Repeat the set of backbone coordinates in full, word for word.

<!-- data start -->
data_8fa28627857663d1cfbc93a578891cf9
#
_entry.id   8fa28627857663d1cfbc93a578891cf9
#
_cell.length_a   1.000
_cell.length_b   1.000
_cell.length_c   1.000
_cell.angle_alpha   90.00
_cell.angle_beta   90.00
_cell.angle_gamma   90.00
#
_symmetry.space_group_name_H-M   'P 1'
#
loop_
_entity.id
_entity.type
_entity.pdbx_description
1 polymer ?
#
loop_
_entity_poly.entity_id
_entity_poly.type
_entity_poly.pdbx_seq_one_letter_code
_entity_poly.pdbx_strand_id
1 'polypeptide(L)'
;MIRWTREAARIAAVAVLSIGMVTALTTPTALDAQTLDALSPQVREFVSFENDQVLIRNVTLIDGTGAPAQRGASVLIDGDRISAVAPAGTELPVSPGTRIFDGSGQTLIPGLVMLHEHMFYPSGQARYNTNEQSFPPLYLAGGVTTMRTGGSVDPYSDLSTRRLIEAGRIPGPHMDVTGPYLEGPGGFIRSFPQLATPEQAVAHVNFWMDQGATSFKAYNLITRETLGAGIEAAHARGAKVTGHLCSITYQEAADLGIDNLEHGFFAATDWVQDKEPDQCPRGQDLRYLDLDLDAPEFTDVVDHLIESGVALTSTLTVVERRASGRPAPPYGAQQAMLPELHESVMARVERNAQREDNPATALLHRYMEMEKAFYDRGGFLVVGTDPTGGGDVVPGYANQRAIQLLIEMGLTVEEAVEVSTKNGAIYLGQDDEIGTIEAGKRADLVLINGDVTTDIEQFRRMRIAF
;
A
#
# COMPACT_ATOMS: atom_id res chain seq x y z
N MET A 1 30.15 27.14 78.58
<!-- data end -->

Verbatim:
data_8fa28627857663d1cfbc93a578891cf9
#
_entry.id   8fa28627857663d1cfbc93a578891cf9
#
_cell.length_a   1.000
_cell.length_b   1.000
_cell.length_c   1.000
_cell.angle_alpha   90.00
_cell.angle_beta   90.00
_cell.angle_gamma   90.00
#
_symmetry.space_group_name_H-M   'P 1'
#
loop_
_entity.id
_entity.type
_entity.pdbx_description
1 polymer ?
#
loop_
_entity_poly.entity_id
_entity_poly.type
_entity_poly.pdbx_seq_one_letter_code
_entity_poly.pdbx_strand_id
1 'polypeptide(L)'
;MIRWTREAARIAAVAVLSIGMVTALTTPTALDAQTLDALSPQVREFVSFENDQVLIRNVTLIDGTGAPAQRGASVLIDGDRISAVAPAGTELPVSPGTRIFDGSGQTLIPGLVMLHEHMFYPSGQARYNTNEQSFPPLYLAGGVTTMRTGGSVDPYSDLSTRRLIEAGRIPGPHMDVTGPYLEGPGGFIRSFPQLATPEQAVAHVNFWMDQGATSFKAYNLITRETLGAGIEAAHARGAKVTGHLCSITYQEAADLGIDNLEHGFFAATDWVQDKEPDQCPRGQDLRYLDLDLDAPEFTDVVDHLIESGVALTSTLTVVERRASGRPAPPYGAQQAMLPELHESVMARVERNAQREDNPATALLHRYMEMEKAFYDRGGFLVVGTDPTGGGDVVPGYANQRAIQLLIEMGLTVEEAVEVSTKNGAIYLGQDDEIGTIEAGKRADLVLINGDVTTDIEQFRRMRIAF
;
A
#
# COMPACT_ATOMS: atom_id res chain seq x y z
N MET A 1 30.15 27.14 78.58